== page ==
Fast buck as African Phoenix soars
What’s next for African Phoenix after shareholder activist Value Capital Partners’ quick in-and-out?
Value Capital Partners (VCP) has walked away with a nice little profit on its comparatively short-lived investment in African Phoenix Investments (API) after selling it to listed financial investment company Zarclear for 80c a share.
Sam Sithole, CEO of the shareholder activist group, won’t give details, but analysts say VCP bought API, previously known as African Bank Ltd, at about 50c a share about two years ago.
API’s origins date back to May 2016 when African Bank Investments Ltd (Abil) emerged from business rescue. The renamed entity, which was no longer a bank, had R1.59bn cash at its disposal, of which R462m was attributable to ordinary shareholders and the remaining R1.13bn to the holders of 13.5-million preference shares. In addition it had insurance company Stangen, which is in the final stages of being sold, and a multibillion-rand assessed tax loss.
VCP sold its approximately 16% of API, with the remainder coming from longer-term investors Allan Gray and Coronation. So Zarclear, which focuses on financial markets, now has 22% of API, which holds cash of about R1.2bn and an assessed tax loss of about R14bn, based on Abil’s accounting loss..
API CEO Siya Nhlumayo tells the FM he cannot confirm the size of the tax losses at this stage. "Ellerines and Residual Debt Services [former Abil-related entities] are still in the Phoenix portfolio and so capital losses have not yet been assessed," says Nhlumayo.
Zarclear CEO Warren Chapman did not respond to requests for comment, and the formal Sens statement reveals little of his intentions for the R246m investment. "Zarclear will be formally engaging with the company and its other major shareholders to explore and pursue value-unlocking initiatives for the mutual benefit of both the company and Zarclear and their respective shareholders," says the statement.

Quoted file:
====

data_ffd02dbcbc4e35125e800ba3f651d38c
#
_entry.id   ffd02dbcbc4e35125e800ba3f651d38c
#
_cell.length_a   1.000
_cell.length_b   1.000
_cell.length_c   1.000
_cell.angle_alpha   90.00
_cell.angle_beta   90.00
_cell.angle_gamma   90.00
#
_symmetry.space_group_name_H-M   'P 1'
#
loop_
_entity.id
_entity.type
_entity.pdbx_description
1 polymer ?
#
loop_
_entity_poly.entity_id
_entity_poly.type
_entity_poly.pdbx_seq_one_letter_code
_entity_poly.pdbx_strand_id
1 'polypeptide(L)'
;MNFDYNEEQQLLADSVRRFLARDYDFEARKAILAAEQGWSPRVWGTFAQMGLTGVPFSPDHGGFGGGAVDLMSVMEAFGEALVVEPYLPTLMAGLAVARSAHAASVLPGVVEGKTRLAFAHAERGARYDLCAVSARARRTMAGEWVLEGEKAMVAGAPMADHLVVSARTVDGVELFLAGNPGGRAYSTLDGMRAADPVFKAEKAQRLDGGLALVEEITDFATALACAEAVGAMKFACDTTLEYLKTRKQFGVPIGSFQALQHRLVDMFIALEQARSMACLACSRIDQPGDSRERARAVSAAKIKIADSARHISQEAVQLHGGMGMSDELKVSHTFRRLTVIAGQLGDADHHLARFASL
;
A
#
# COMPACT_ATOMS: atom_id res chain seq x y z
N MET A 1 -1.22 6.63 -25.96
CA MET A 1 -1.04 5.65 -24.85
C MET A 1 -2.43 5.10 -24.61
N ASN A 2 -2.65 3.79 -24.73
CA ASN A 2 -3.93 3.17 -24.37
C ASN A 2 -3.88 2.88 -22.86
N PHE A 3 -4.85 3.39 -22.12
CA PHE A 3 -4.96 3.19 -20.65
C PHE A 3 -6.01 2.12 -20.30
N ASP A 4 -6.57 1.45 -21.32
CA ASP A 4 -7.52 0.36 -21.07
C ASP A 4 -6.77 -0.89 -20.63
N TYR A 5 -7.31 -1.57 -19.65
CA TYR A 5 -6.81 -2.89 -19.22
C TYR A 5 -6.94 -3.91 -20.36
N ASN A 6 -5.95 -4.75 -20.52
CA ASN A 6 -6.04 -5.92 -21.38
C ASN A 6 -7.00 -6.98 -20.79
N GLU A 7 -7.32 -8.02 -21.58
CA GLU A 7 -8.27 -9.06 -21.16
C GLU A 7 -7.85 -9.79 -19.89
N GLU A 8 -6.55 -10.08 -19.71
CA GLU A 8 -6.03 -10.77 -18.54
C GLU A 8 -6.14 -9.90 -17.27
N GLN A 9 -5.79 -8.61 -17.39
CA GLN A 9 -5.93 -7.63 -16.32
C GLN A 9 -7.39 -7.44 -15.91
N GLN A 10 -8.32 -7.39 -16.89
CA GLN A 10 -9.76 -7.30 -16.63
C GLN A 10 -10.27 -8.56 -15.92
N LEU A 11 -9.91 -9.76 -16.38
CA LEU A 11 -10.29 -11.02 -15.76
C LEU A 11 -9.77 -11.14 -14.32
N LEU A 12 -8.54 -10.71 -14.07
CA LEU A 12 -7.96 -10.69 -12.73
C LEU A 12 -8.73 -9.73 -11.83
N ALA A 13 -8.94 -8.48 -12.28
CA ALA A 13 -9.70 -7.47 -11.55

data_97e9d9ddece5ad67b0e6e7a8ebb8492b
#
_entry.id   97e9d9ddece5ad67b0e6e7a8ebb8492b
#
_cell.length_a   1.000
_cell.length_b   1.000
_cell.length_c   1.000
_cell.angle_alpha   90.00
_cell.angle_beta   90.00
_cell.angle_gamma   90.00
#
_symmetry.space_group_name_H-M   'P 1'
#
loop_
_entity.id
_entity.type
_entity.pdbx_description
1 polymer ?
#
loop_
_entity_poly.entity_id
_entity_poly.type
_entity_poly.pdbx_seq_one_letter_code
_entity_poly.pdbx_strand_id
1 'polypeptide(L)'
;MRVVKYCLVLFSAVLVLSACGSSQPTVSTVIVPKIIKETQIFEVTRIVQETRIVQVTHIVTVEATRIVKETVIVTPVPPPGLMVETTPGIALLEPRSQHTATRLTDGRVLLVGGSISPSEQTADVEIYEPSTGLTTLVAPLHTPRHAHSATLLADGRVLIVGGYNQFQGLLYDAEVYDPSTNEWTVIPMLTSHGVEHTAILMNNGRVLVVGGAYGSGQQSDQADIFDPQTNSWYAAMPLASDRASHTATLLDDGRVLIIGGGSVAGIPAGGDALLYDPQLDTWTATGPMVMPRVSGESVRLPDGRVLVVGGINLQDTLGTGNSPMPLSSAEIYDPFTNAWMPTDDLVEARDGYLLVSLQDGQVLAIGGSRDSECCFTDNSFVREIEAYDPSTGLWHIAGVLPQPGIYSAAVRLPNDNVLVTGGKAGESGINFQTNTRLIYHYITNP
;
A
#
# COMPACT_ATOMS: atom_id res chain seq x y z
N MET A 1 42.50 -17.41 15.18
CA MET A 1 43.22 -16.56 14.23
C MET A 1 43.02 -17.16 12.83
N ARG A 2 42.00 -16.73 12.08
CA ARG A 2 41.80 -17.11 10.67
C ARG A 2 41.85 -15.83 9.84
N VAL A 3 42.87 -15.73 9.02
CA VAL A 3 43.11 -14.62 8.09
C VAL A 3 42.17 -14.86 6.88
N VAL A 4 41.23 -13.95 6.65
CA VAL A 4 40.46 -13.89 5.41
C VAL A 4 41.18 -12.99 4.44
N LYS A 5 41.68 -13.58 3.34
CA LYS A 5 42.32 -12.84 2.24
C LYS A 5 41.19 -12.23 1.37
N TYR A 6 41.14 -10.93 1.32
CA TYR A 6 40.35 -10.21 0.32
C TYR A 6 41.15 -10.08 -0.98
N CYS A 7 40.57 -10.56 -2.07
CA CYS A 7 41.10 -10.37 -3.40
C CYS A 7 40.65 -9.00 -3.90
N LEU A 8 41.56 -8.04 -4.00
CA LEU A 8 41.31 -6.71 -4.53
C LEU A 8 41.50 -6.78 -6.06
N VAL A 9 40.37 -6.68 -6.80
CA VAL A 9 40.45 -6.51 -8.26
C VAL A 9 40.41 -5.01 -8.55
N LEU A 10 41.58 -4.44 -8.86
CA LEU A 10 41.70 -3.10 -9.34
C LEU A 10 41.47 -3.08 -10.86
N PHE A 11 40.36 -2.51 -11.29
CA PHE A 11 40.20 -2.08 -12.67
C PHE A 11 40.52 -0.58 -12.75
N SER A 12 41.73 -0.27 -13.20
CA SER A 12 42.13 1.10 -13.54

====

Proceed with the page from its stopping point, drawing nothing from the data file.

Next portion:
Whether this "value unlock" will include continued support for API’s recently established black-managed investment company will become clear in the months ahead. The Public Investment Corp, one of API’s largest shareholders, is keen on the project but Nhlumayo says no purchases have been made yet.
One analyst, who did not want to be named, says it makes sense to merge API with a profitable financial business that can make most use of the tax loss.
The profit picked up by VCP is thanks almost entirely to the unprecedented discount that was paid to repurchase 13.5-million API preference shares earlier this year.
Of those, about 1.25-million are the subject of a court battle with a few disgruntled preference shareholders, including activist Albie Cilliers.
Cilliers launched his appraisal rights shortly after the shareholder meeting in March gave the necessary approval for the buyback, and now he wants the court to ensure he is given "fair value" for his preference shares.
He won’t say exactly how much that is, only that it is considerably more than the R37.50 each offered by the company, which is a hefty discount on the R100 at which they were initially issued several years ago.
Cilliers says he was surprised by the recent sale to Zarclear, but adds: "It doesn’t matter to me who the owners are. I’m not fighting the board, I’m fighting the facts." The facts, as Cilliers sees them, are that his preference shares are worth considerably more than R37.50 each. He’s digging in for a long legal battle. API has opposed Cilliers’ request for documents he wants to support his fair value claim and must now file answering papers to explain why the documents should not be handed over.
The repurchase was part of a restructuring plan designed to clean up API’s capital structure and use it more efficiently to build the primarily black-managed investment holding company. At R37.50 a preference share, the total cost of the repurchase was just R506m, allowing the ordinary shareholders to assume ownership of the remaining R610m of preference shareholder value.
Back then, API said it wanted to "build a portfolio of eight to 10 BEE companies of medium size with high growth potential that could deliver a return of 25% per year".
API’s plans have been slammed by some, like preference shareholder Nick Krige, as "a pipe dream," especially as companies like African Rainbow Capital, with their substantially greater firepower, are trading at hefty discounts to their NAV.
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